Historic Markers Across Alabama



Toll Gate



Marker ID:  
Location: 130 Orlando Street, Hamilton, AL
County: Marion
Coordinates: N 34° 6.768    W 087° 59.32
  34.1128    -87.98866666
Style: Free Standing **
Waymark: None
 



Text:

(Side 1)
Captain Albert J. Hamilton, Judge Terrell's son-in-law, petitioned the Alabama legislature for a new county seat election. Toll Gate won the site election in 1881. Captain Hamilton contributed 40 acres of his Toll Gate farm to be sold in lots. The proceeds would fund construction of the new county courthouse. The new town was named "Hamilton" in his honor. The county court was moved there in 1882 while the town was under construction. In that same year, the Toll Gate post office was moved to Hamilton and renamed. Over a period of 60 years, a toll complex had evolved into the new seat of county government. It lay about three miles north of the original site. The Chickasaw burial mounds nearby would become the final resting place of Judge Terrell who had played such an important role in establishing the toll gate. The toll house and stage station eventually became the Bolin House before being demolished in the 1970's. Some foundation timbers were rescued from a cleanup fire in 1974. One partially burned timber is on display at the Nix Library in Hamilton. Go 7 tenths of a mile south and turn left onto Indian Mound Road to learn more about the Chickasaw burial mounds and Jackson's Military Road.


(Side 2)
This site was selected for Alabama's first toll gate in 1821 by the Alabama Legislature. Marion County's founding father and framer of the Alabama constitution, Judge John Dabney Terrell Sr., was President of the Alabama Senate during selection. The toll gate was an actual gate that intersected north/south traffic. A toll house stood nearby. Toll was charged to travelers for road upkeep and repair. Typical tolls included 75 cents each wagon and team; 50 cents each 2-wheel pleasure carriage; 12 cents each man on horse; 4 cents each head of cattle; and 2 cents each hog or sheep. Animal driving was an important north/south business at the time. No toll was charged for the U.S. Mail or people traveling on foot. Those going to mill or preaching also had free passage. In the 1820's, the toll house also became a rest station for stagecoaches traveling between Washington, DC and New Orleans. The stage sounded a horn before arriving. The horn was sounded once for each passenger. This alerted the station to the number of passengers needing refreshment. The toll gate was located at the intersection of the road to Gin Port and Andrew Jackson's famous Military Road. Gin Port was the original seat of Marion County. However, Gin Port was designated Mississippi territory in 1821. Military Road was built by Jackson and his troops from 1816 to 1820. Military Road shortened the Nashville to New Orleans route by 200 miles. Its completion greatly improved movement of supply and artillery wagons for our military. It also provided an alternate to the Natchez Trace, a road plagued by bandits. The toll gate's busy intersection had been constructed on the hunting grounds of the Chickasaw Tribe. It was about 1 mile north of three Chickasaw mounds on the Buttahatchee River. As a significant landmark of the area, the community surounding the site and to the north soon acquired the "Toll Gate" name. William Ragsdale was the first to settle this area around 1818. Toll Gate acquired a post office in 1838. By the 1840's, the Military Ford community that lay south of the Buttahatchee River was considered part of Toll Gate. Pikeville, the county seat, was located seven miles to the south of this growing community. In 1868, Lamar County was established. Pikeville's close proximity to the new county line, resulted in selection of a new county seat. Centre, an unsettled area 6 miles north of Toll Gate, won the election. Planning began for a new county seat to be called Popeville.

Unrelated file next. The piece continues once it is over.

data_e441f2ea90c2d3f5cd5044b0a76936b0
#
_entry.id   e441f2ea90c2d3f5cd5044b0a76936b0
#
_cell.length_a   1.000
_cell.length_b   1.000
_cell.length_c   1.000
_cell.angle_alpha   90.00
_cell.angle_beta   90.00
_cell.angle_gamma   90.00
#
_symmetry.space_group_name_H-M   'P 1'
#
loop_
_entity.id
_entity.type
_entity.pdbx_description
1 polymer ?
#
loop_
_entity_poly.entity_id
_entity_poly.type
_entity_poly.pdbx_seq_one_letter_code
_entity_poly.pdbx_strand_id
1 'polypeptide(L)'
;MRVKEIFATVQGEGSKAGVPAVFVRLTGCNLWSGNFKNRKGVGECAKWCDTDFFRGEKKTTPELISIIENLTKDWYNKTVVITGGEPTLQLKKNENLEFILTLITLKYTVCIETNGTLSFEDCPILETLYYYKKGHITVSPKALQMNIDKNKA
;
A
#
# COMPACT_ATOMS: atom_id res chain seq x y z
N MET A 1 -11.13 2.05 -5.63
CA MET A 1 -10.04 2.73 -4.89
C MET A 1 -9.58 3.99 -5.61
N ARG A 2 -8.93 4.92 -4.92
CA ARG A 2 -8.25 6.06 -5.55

Marion County Historical Society







End of Toll Gate